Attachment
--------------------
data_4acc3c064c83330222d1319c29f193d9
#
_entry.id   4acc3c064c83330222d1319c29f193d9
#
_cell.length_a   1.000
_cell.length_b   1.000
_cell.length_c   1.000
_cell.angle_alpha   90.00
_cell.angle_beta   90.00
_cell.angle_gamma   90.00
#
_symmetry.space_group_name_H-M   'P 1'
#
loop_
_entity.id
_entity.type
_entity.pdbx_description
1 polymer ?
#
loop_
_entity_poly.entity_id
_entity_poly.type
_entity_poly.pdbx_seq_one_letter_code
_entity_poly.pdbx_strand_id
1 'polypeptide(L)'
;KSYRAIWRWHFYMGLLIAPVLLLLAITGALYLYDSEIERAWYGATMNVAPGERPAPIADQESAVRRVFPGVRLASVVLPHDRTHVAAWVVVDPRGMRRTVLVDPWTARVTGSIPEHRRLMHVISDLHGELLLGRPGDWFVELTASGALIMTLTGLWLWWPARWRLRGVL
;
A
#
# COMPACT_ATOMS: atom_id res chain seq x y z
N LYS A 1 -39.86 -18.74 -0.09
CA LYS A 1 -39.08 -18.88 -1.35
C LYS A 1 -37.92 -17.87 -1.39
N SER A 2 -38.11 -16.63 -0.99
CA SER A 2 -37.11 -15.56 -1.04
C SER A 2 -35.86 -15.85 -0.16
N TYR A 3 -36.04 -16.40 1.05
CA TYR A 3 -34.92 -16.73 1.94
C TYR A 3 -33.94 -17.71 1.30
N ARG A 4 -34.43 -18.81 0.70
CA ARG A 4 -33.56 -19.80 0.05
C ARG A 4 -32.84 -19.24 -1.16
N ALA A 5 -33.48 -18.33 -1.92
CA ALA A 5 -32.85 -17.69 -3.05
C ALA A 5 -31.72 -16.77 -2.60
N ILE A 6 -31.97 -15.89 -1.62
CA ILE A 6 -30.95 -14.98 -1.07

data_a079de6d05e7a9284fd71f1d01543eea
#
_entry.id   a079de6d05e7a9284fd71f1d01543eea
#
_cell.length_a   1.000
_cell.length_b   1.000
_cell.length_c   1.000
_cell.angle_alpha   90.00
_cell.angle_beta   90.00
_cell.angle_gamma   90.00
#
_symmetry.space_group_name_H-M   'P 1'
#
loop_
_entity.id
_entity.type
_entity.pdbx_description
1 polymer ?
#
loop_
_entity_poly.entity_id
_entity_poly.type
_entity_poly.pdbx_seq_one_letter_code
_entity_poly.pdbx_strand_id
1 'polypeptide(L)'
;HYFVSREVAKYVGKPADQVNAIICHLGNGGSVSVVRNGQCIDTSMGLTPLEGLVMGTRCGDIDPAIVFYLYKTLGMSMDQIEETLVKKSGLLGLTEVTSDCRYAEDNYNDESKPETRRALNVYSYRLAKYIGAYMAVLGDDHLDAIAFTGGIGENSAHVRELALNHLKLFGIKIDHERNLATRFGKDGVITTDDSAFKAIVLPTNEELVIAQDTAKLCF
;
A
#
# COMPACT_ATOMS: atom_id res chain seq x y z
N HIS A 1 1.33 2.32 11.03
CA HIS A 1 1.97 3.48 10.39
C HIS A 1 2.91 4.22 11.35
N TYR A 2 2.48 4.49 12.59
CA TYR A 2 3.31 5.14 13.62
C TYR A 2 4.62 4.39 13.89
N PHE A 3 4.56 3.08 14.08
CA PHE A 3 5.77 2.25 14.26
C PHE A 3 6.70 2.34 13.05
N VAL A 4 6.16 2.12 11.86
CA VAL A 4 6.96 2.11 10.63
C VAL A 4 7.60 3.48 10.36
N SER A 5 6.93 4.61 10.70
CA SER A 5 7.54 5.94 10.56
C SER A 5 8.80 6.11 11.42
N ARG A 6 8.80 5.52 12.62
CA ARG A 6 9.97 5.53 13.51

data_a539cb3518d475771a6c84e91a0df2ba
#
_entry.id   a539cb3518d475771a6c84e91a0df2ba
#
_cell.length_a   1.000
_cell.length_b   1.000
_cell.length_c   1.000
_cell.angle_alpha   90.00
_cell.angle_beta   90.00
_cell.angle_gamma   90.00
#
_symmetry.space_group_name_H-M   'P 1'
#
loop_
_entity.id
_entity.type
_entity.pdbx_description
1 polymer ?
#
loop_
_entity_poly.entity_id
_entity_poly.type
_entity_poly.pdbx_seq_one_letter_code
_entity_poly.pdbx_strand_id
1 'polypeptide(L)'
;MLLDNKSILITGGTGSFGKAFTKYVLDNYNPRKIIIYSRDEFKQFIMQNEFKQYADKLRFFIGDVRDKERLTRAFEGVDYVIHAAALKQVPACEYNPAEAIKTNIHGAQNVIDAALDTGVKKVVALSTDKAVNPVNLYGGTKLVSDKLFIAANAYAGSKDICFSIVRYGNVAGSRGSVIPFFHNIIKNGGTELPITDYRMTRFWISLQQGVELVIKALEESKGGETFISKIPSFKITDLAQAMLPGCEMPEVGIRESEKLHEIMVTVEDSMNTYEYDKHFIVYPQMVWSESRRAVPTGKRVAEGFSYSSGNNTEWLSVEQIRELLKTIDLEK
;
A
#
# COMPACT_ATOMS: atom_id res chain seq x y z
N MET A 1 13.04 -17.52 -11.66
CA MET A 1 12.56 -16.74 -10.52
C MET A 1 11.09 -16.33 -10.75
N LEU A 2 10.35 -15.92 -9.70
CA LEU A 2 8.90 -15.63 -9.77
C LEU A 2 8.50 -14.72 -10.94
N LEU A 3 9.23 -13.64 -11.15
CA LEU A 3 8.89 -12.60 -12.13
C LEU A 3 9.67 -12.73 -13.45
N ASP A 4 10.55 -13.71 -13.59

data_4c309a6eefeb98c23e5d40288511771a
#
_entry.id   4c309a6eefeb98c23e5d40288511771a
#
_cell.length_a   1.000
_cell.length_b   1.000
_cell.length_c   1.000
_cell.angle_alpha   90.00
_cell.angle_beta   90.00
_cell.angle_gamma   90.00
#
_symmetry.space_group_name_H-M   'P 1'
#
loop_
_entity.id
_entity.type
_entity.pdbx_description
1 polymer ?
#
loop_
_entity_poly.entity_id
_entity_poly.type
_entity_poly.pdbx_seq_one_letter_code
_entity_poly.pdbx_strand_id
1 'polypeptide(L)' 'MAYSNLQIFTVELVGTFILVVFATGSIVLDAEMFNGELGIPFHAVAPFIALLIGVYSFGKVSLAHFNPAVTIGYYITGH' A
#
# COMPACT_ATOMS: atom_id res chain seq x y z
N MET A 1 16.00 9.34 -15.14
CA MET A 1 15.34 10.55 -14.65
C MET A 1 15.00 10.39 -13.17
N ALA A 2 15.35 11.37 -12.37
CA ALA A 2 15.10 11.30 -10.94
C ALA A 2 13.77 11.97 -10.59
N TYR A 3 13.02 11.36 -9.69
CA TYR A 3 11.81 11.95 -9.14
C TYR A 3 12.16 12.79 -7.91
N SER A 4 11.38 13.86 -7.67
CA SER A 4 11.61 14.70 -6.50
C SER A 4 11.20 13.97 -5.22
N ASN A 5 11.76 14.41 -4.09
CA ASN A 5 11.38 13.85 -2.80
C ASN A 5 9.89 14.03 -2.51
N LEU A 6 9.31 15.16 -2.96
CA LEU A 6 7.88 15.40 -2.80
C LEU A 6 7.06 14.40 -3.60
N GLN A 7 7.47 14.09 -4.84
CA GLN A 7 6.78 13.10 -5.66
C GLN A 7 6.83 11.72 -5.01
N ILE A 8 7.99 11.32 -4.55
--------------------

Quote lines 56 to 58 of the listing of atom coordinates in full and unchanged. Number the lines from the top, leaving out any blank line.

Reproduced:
_cell.angle_beta   90.00
_cell.angle_gamma   90.00
#